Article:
After Sultan Qaboos, Oman to retain its treasured neutrality

After Sultan Qaboos, Oman to retain its treasured neutrality
The sultanate of Oman, positioned geographically and diplomatically between the rival powers of Iran and Saudi Arabia, will be expected to retain its neutrality.
5 min read
12 January, 2020
Oman played a discreet role in dialogue between Tehran and Washington (Getty)
The sultanate of Oman, positioned geographically and diplomatically between the rival powers of Iran and Saudi Arabia, earned outsize influence under the long reign of the late Sultan Qaboos.

As the health of the royal ruler declined, and speculation turned to who would succeed him in the absence of an heir, there were questions over the future of Oman and its role as a valued mediator in a troubled region.

However, with the passing on Friday of the 79-year-old sultan and the swift appointment of like-minded cousin Haitham bin Tariq as his successor, observers say Oman appears on track to retain its treasured status as a neutral peacemaker.

To do so though, the new sultan will need to navigate tricky geopolitical terrain as well as address economic challenges facing his own country.

During his half-century reign, Sultan Qaboos thoroughly modernised his country, but also forged a broader role as a go-between in regional and international crises.

In the high-stakes Iran nuclear crisis, Oman played a discreet role in dialogue between Tehran and Washington, leading to the 2015 deal involving Western powers, which three years later was unilaterally abandoned by US President Donald Trump.

In his first speech on Saturday, the new sultan pledged to follow in the footsteps of his influential predecessor.

He expressed support for "our country's foreign policy of peaceful living among nations and peoples... and not interfering in the internal affairs of others".

And he said that Oman would continue to "promote peaceful solutions" to regional and global crises.

Smooth succession

Sultan Qaboos was unmarried and had no apparent heir, meaning that the succession was decided in a meeting of the royal family who opted to open a sealed letter Qaboos had prepared, detailing his preference.

The speed of the transition is seen as a sign that 65-year-old Haitham has the backing he will need to steer the country and maintain its diplomatic standing.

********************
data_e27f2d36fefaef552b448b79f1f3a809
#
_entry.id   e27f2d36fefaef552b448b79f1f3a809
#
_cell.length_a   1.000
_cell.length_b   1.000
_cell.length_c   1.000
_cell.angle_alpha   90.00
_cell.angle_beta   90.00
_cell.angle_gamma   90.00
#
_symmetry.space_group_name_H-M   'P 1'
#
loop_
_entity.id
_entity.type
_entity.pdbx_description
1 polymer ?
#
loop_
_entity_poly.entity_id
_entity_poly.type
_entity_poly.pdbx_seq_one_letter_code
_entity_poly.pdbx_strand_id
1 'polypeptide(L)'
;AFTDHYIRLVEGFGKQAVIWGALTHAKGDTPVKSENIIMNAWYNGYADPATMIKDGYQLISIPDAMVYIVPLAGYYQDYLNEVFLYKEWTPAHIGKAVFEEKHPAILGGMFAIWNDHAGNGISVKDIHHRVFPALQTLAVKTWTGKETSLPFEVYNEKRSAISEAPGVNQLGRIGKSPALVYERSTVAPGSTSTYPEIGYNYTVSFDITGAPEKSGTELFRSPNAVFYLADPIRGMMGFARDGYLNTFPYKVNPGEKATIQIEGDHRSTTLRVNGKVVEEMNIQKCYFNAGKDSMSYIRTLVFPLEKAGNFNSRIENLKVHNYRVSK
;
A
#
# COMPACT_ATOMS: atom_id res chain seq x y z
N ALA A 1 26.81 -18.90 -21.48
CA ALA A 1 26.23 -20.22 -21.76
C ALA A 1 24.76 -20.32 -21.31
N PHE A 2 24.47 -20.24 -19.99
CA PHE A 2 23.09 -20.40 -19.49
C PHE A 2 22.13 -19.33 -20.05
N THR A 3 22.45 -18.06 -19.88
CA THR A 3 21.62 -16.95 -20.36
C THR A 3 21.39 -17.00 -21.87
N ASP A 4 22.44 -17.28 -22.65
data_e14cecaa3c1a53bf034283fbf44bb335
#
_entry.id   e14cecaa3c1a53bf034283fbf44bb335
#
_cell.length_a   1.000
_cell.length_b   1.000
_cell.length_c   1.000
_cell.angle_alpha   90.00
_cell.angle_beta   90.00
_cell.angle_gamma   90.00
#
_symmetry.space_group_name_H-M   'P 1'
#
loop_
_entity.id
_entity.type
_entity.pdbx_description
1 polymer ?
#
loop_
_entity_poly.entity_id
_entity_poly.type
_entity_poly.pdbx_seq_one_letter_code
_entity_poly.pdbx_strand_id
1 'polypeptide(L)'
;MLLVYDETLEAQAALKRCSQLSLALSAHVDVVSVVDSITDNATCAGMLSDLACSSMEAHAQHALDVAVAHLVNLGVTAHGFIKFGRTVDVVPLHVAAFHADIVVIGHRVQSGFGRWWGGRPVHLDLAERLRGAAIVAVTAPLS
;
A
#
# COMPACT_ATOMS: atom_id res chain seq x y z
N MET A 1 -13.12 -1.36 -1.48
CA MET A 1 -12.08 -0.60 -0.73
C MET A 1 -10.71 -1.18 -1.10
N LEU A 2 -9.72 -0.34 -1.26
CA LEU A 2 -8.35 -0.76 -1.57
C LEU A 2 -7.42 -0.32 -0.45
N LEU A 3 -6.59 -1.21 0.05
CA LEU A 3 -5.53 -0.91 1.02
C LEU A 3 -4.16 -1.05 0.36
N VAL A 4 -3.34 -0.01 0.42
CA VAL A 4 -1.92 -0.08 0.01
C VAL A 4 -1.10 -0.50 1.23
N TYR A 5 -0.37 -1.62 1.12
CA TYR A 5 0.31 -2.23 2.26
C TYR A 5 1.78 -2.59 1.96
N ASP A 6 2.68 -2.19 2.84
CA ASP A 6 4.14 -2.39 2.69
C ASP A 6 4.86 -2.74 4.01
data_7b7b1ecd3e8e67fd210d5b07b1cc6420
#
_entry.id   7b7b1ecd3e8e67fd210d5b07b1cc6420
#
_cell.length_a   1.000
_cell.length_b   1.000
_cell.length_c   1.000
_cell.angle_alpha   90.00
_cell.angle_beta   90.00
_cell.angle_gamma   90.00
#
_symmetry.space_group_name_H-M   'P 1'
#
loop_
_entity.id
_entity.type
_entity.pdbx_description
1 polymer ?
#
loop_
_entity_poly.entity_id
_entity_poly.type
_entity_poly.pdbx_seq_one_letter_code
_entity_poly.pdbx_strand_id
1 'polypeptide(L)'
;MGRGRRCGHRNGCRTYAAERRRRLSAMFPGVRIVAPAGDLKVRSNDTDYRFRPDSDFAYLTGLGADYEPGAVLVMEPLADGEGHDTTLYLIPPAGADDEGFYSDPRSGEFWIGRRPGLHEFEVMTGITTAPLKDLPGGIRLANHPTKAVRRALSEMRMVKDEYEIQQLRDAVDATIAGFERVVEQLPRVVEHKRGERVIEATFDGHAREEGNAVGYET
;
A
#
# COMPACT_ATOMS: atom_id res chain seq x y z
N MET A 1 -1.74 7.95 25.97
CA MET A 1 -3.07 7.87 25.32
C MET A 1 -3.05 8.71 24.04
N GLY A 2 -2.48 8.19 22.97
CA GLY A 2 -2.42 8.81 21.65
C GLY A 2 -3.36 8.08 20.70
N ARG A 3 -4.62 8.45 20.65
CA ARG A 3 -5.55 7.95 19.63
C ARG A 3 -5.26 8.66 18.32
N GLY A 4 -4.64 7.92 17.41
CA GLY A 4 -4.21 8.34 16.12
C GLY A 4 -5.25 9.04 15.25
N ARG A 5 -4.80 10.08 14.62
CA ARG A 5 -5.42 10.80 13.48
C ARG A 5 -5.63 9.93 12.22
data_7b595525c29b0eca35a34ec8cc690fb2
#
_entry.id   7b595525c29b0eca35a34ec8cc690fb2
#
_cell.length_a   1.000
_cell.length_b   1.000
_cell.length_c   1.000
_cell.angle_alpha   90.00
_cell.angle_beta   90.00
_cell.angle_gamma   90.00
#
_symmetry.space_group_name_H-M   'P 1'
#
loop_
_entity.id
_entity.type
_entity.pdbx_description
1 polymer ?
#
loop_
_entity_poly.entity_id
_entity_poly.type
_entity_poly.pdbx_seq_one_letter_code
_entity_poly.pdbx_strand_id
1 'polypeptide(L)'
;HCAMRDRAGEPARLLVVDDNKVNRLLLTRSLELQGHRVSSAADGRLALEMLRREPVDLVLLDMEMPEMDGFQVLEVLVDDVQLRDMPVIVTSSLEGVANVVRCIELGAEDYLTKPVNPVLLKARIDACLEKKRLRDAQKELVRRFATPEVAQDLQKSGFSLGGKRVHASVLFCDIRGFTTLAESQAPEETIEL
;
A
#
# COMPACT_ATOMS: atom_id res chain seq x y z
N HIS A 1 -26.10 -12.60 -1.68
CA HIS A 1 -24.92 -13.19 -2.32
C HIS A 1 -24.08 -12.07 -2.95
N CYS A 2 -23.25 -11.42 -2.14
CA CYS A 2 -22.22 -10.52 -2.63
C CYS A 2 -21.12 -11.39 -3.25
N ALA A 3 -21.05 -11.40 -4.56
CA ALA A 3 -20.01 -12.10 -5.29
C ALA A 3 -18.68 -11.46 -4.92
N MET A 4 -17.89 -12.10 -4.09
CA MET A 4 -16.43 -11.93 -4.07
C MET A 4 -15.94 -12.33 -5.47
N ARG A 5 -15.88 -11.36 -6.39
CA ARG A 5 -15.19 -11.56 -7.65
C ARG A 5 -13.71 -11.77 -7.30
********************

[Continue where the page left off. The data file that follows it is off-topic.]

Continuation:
"The sultanate of Oman will no doubt continue to follow the same policy, from which it has benefited so much," said Bader al-Saif, an assistant professor at Kuwait University and a fellow at the Carnegie Middle East Center.

The royal family's prompt announcement is a "message to its citizens and neighbours to say that the situation is under control".

Apart from guiding Oman's foreign policy, Haitham also faces the task of rolling out "Vision 2040", a roadmap for social and economic reforms designed to address high deficits, international debt and youth unemployment.

"The best guarantor of Oman's neutrality will be a successful economic restructuring that draws upon its people and avoids too much reliance on any other power," said Kristin Diwan of the Arab Gulf States Institute in Washington.

Warring powers

Sultan Qaboos, slight in stature but usually resplendent in sumptuous robes and colourful turbans, was synonymous with Oman's international profile and many of the tributes since his passing have struck a warm and personal note.

British Prime Minister Boris Johnson, who visited Muscat Sunday to pay his respects, recalled a meeting with Qaboos where he was "struck by his commitment to peace and understanding between nations and between faiths".

Iran's Foreign Minister Mohammad Javad Zarif said Saturday in a tweet - notably written in Arabic - that his death was a "loss for the region".

Along with Zarif and Johnson, a ceremony on Sunday at Muscat's Alam Palace drew figures from across political divides in the Middle East, including Abu Dhabi's Crown Prince Sheikh Mohammed bin Zayed and Qatar's Emir Sheikh Tamim bin Hamad Al-Thani.

The new sultan also welcomed Britain's Prince Charles, former French leader Nicolas Sarkozy and Tunisian President Kais Saied, among others.

But observers say that despite his personal profile, Oman's diplomatic expertise and its willingness to provide a discreet venue for delicate negotiations, goes well beyond Qaboos.

In a region where the push and pull between Iran and Saudi Arabia is constant, analysts say it is also in Oman's own interests to signal the transition does not present an opportunity for one of the powers to pull it to its side.

The new sultan has an "interest to present himself as someone who is going to... continue the legacy of a leader, such as Qaboos, who was considered to be successful," said Sanam Vakil from the London-based Chatham House think tank.

"The message of continuity is very important because Oman faces economic vulnerabilities as well as challenges within the (Gulf) with anxieties about the past few years, where we've seen a very assertive Emirati and Saudi foreign policy."

The new sultan takes power at a time when aggressive foreign policy, which has seen Saudi and its ally the United Arab Emirates embroiled in a grinding five-year conflict in Yemen, is showing signs of dialling back.

Oman refrained from joining the Saudi-led coalition fighting Iran-backed Houthi rebels in Yemen, and leveraged that neutrality to mediate the release of foreign hostages.

It also remained neutral in the damaging blockade against Qatar mounted by Saudi Arabia and allies that saw diplomatic and transport ties cut in June 2017.

"There is a strong rationale for balance and neutrality, rooted in its geography looking toward the Arabian Sea and history of independence from Gulf neighbours," Diwan said.

"The new leadership will draw strongly upon Sultan Qaboos' authority as it looks to navigate the difficult regional conflicts and economic challenges."

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